This is the fourth of twelve articles in a series called Operationally Scalable Practices. The first article gives an introduction and the second article contains a general overview. In short, this series suggests a comprehensive and cogent blueprint to best position organizations and DBAs for growth.

OSP #2c: Build a Standard Platform from the Bottom-Up

This is the fourth of twelve articles in a series called Operationally Scalable Practices. The first article gives an introduction and the second article contains a general overview. In short, this series suggests a comprehensive and cogent blueprint to best position organizations and DBAs for growth.

OSP #2c: Build a Standard Platform from the Bottom-Up

This is the fourth of twelve articles in a series called Operationally Scalable Practices. The first article gives an introduction and the second article contains a general overview. In short, this series suggests a comprehensive and cogent blueprint to best position organizations and DBAs for growth.

Consolidation Is All About Costs

Back in February, Jonathan Gennick asked me if I would be interested in writing a bit of content for an APRESS brochure to distribute at RMOUG Training Days. I thought it was a cool idea and chose the topic of database consolidation. I only needed 10 short tips but when I started to write, it was difficult to stop — clearly, expressing ideas in concise way must not be my strength.

Jonathan did heavy edits and turned my draft into 10 brief tips and, of course, quite a few details had to go as we shrank the size 3-4 times. Since I’ve already put my efforts into writing, I figured I could share it as well on my blog. Thus, welcome the first blog post from the series of database consolidation tips. Let’s get down to business…

While there are often multiple goals of a consolidation project, the main purpose of consolidation is to optimize costs which usually means minimizing the Total Cost of Ownership (TCO) of data infrastructure. Your current hardware might be past end of life, you might lack capacity for growth, your change management might be too slow, etc.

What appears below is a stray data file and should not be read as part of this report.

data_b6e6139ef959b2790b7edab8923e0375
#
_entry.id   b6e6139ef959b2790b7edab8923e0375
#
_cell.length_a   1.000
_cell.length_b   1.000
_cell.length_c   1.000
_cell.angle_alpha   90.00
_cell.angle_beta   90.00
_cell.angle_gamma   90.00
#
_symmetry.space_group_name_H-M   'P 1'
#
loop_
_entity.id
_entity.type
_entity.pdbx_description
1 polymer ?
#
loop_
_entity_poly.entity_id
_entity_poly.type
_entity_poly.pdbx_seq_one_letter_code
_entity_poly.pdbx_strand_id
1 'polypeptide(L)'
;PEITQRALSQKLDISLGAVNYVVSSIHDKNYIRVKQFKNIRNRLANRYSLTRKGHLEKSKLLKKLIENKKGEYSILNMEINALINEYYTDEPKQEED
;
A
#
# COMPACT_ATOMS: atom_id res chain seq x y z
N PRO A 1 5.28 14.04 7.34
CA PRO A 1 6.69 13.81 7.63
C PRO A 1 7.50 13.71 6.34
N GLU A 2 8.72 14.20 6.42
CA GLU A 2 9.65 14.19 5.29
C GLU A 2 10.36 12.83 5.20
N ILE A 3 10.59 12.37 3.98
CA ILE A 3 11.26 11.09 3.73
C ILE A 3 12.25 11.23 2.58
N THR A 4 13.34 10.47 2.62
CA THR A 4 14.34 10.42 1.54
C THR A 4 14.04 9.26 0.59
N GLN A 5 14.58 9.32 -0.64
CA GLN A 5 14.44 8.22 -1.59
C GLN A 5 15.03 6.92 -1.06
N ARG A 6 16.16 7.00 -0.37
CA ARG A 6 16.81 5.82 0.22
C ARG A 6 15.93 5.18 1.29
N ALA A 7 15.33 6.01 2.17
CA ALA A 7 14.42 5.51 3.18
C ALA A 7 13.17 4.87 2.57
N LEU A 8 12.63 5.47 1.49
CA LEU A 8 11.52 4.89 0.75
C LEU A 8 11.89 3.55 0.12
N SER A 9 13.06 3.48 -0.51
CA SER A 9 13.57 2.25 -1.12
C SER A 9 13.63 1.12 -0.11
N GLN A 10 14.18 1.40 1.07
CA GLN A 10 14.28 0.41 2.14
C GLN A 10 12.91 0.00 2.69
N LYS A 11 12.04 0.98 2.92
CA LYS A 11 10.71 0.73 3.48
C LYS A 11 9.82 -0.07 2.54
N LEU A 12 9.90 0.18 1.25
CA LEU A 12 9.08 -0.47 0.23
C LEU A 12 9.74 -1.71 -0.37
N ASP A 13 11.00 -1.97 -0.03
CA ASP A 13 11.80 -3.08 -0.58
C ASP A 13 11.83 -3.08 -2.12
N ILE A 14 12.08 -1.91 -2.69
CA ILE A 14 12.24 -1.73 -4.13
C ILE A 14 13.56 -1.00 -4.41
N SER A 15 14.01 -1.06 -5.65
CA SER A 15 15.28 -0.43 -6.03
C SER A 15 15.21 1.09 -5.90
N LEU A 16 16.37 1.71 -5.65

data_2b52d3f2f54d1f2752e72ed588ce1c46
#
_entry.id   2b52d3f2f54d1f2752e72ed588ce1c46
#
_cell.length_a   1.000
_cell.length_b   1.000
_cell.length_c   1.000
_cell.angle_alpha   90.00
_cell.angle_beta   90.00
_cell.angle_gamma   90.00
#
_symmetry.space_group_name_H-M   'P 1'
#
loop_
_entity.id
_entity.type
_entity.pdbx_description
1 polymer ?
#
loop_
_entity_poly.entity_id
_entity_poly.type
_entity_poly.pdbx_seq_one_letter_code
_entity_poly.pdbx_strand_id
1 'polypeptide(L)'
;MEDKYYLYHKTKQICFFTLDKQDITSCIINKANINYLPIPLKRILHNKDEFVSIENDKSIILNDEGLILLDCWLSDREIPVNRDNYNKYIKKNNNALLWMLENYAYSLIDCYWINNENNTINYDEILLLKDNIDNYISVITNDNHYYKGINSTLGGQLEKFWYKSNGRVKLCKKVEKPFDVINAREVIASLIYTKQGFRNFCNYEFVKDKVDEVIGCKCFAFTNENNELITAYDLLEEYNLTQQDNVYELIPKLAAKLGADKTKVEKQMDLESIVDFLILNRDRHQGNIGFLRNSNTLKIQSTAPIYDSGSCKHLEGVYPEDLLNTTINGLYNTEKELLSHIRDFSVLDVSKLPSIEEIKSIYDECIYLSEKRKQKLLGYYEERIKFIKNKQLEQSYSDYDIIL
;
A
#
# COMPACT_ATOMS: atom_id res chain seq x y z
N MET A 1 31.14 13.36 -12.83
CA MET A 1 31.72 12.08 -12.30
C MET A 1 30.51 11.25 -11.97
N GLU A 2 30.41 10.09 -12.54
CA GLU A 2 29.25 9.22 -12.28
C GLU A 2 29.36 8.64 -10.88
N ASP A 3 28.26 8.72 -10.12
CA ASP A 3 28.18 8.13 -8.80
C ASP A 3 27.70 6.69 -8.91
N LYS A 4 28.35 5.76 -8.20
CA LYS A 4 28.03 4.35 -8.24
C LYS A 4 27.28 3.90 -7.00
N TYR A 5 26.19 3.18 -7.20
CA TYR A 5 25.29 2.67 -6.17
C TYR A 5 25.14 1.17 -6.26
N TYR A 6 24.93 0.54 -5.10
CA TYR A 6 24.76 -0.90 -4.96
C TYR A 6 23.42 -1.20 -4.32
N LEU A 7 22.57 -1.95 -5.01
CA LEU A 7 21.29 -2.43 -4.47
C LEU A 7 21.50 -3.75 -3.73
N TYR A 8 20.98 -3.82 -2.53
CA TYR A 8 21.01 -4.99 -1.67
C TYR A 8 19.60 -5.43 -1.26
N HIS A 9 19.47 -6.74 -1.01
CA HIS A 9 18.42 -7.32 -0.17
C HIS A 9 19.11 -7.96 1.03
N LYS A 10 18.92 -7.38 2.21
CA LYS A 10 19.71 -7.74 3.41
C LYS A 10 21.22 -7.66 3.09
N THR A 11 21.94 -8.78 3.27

These non-core goals (for the lack of a better term for side effects of consolidation projects) can play a role of timing triggers but success of a consolidation project is defined by cost metrics. In real-life there are very few pure consolidation projects as project success criteria usually contain other conditions than cost cutting.

Tip: Keep costs at the heart of the consolidation project but don’t get blinded by cost alone! It’s a total failure if a consolidation project delivers a platform with much lower TCO but is unable to support the required availability and performance SLAs.

It’s also not very popular to run a purely cost-cutting project in a company — people are not overly motivated especially if it endangers their jobs. Luckily, most healthy businesses have quickly growing IT requirements and consolidation projects very quickly bust out of the scope of just cost savings.

Tip: Get your success criteria right and keep cost optimization as the core goal. If required, reduce the scope and split projects into stages where each stage has it’s own core goal. This way, you can classify some stages as purely consolidation. It’s so much easier to achieve success if there are only few criteria. You could also check mark success boxes constantly as you go instead of trying to get to the light at the end of the tunnel that could take years.

If you have anything to share on the scope of consolidation projects — whether past experience or current challenges — please, comment away.